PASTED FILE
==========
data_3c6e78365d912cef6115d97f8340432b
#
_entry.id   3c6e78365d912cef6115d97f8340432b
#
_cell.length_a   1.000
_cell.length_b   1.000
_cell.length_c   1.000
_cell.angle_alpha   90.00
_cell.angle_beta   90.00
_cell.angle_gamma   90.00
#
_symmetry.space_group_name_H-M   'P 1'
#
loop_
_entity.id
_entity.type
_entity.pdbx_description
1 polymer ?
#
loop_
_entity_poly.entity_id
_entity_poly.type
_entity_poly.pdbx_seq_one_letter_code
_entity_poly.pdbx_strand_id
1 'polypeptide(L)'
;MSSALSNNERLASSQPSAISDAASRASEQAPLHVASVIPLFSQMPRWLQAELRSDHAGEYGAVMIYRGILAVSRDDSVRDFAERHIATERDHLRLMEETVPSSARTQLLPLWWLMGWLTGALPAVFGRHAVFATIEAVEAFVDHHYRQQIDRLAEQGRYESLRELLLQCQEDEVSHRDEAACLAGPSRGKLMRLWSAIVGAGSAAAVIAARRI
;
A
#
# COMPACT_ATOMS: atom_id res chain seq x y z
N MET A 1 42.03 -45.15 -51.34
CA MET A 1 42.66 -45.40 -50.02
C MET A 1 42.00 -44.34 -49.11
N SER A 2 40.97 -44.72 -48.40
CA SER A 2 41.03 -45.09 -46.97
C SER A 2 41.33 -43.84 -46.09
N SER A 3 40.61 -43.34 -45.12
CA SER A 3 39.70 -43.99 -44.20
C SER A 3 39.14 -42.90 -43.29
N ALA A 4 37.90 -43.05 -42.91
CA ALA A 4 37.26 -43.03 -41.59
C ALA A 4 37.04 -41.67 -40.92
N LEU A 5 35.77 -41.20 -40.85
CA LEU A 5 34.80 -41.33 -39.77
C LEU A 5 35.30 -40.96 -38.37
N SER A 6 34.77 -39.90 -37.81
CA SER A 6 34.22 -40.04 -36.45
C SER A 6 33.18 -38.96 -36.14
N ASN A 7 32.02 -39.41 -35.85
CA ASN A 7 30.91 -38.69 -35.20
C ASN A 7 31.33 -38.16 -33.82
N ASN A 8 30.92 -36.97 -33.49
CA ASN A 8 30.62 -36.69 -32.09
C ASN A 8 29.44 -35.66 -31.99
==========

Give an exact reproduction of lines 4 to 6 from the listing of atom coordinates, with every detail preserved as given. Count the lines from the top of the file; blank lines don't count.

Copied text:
#
_cell.length_a   1.000
_cell.length_b   1.000